The run-ups to the two countries crises have plenty in common: The causes, the experiences of an IMF-driven program and, most strikingly, the refusal of key players to restructure an unsustainable debt burden, which in the case of Argentina ended up in a messy default and subsequent restructuring. In Greece’s case, the restructuring was kicked far enough down the road to limit the damage to banks in the rest of the eurozone. Effectively, though, the end result is the same.
Greece also had to deal with holdouts in its own debt exchange. It did so by introducing Collective Agreement Clauses (CACs) in its domestic law bonds, and is still paying in bonds issued under foreign law, whose holders refused to participate in the exchange. The country’s reputation after introducing the retroactive CACs is so severely damaged that even now it has regained market access, Greece has issued English law bonds.
These are the facts. The rest is the narrative of the prejudiced and ignorant.
*Yiannis has contributed extensively over the last two years to the debate around the Greek crisis and the events in Cyprus through his blog The Prodigal Greek, which earned him a place in the esteemed group of Emergency Specialist bloggers, according to FT Alphaville. If you appreciate strong views and economic charts look out for Yiannis in The Agora. Follow Yiannis: @YiannisMouzakis
"These are the facts." As you see them. You left out a few "inconvenient" facts though: how the IMF screwed Argentina and most of Latin America in the 1980's, for instance. There is also the issue of fascist military coups against leftist democratic governments from the 1950s-1970's orchestrated by the US to help Wall Street. Argentina's problem now is the 10% of the debt that was bought by the vulture funds at discount prices, and that the country put its money in US banks. Had the Latin American bank existed then they would not have had to go to a US court.
Why not also mention anything from the growth of the past decade? Why not mention the successful examples of worker takeovers of factories in Argentina? Why not mention the huge protests a few days ago IN FAVOR of the stance their government has adopted vis-a-vis the vulture funds?
But of course, you, just like Malkoutzis and most of the rest of the international correspondents who are unfortunately still employed even though far more talented journalists who respect the whole truth are sitting around unemployed out there because they won't toe the "party line", have no problem parroting the position that is most convenient for the political and economic status quo in Greece and the EU, the results of which speak for themselves over the past five years.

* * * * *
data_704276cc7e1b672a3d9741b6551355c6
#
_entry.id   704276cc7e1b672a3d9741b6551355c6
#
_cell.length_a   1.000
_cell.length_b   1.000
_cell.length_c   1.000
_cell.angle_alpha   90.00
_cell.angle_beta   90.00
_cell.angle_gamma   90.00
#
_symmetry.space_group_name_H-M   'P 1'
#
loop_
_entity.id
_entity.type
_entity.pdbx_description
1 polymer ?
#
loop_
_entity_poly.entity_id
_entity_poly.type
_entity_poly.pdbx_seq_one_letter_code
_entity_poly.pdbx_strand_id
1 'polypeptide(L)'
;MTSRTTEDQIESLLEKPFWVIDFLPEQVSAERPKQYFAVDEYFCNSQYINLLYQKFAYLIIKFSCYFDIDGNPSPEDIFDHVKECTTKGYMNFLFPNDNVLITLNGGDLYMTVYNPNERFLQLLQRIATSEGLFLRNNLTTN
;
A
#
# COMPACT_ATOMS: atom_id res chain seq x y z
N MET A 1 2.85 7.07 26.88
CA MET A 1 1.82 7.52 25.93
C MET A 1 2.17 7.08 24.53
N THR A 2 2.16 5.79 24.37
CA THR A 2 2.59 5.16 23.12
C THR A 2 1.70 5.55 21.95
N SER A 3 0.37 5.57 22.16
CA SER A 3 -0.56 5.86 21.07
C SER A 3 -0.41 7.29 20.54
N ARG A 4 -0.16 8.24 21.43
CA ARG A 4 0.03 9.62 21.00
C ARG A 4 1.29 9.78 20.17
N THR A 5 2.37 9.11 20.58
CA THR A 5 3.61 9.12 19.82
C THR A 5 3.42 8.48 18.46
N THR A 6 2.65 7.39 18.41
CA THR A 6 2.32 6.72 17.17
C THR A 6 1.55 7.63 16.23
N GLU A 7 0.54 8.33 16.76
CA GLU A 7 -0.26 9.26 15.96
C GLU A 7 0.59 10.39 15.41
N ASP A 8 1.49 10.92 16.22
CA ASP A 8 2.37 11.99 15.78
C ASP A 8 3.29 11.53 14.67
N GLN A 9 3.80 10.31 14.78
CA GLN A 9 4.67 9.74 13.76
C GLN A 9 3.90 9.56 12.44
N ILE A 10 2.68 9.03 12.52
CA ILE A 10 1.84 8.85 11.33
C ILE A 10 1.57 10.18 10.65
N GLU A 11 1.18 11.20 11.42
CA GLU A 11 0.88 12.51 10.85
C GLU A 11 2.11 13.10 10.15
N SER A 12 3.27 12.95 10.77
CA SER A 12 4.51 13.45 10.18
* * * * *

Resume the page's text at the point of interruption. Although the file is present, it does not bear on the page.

As the Greeks say though, "a half-truth is worse than a lie."
My earlier comment was apparently too long and got cut off, so let me complete from memory.
Argentines love the saying "what we destroy during the day, God replenishes during the night". You know, there is a lot of truth in that. If Argentine political and economic leaders would only stop messing up things and let nature take its course, Argentina would build up very large trade surpluses which could finance all the social welfare needs that could possibly be required.
Regarding the latest default: that really was Argentina's own doing. They acted since 2001 like Alexis Tsipras had promised to act during the 2012 election campaign: 'tear up the memorandum; blackmail the creditors and things will be fine'.
Argentina could have taken a page from Greece's handling of its debt restructuring. One may or may not agree whether that restructuring/haircut was the right thing to do but there can be no doubt about the fact that it was implemented in an extraordinarly competent and efficient way. Mind you: the largest debt restructuring and haircut in financial history 100% completed in 2 months! Argentina had 15 years and only got 93% completed. And they were arrogant enough to think that 7% hold-out's would not be able to cause much trouble. Well, they can, particularly if they include vulture funds!
Let me contrast the facts 'as you see them' with the way I see them, having lived in Argentina during the 1980s and having been involved in the then restructuring of Argentina's foreign debt.